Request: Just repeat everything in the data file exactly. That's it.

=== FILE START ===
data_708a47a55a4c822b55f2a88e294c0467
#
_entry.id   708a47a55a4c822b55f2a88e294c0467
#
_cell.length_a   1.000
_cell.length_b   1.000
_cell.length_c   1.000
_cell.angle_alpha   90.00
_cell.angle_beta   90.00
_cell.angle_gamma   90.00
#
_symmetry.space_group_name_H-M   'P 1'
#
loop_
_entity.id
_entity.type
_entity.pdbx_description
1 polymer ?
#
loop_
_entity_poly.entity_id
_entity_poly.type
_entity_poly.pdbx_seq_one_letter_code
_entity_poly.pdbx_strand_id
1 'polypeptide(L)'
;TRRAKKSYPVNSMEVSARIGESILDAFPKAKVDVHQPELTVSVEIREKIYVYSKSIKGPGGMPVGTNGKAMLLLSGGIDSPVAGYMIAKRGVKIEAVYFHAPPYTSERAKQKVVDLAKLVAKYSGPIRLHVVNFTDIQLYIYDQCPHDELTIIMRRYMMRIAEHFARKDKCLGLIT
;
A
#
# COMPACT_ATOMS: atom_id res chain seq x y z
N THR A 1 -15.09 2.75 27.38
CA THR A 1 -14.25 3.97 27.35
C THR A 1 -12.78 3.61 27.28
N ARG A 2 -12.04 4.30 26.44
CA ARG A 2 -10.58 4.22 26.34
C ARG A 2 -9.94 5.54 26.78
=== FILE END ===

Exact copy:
data_708a47a55a4c822b55f2a88e294c0467
#
_entry.id   708a47a55a4c822b55f2a88e294c0467
#
_cell.length_a   1.000
_cell.length_b   1.000
_cell.length_c   1.000
_cell.angle_alpha   90.00
_cell.angle_beta   90.00
_cell.angle_gamma   90.00
#
_symmetry.space_group_name_H-M   'P 1'
#
loop_
_entity.id
_entity.type
_entity.pdbx_description
1 polymer ?
#
loop_
_entity_poly.entity_id
_entity_poly.type
_entity_poly.pdbx_seq_one_letter_code
_entity_poly.pdbx_strand_id
1 'polypeptide(L)'
;TRRAKKSYPVNSMEVSARIGESILDAFPKAKVDVHQPELTVSVEIREKIYVYSKSIKGPGGMPVGTNGKAMLLLSGGIDSPVAGYMIAKRGVKIEAVYFHAPPYTSERAKQKVVDLAKLVAKYSGPIRLHVVNFTDIQLYIYDQCPHDELTIIMRRYMMRIAEHFARKDKCLGLIT
;
A
#
# COMPACT_ATOMS: atom_id res chain seq x y z
N THR A 1 -15.09 2.75 27.38
CA THR A 1 -14.25 3.97 27.35
C THR A 1 -12.78 3.61 27.28
N ARG A 2 -12.04 4.30 26.44
CA ARG A 2 -10.58 4.22 26.34
C ARG A 2 -9.94 5.54 26.78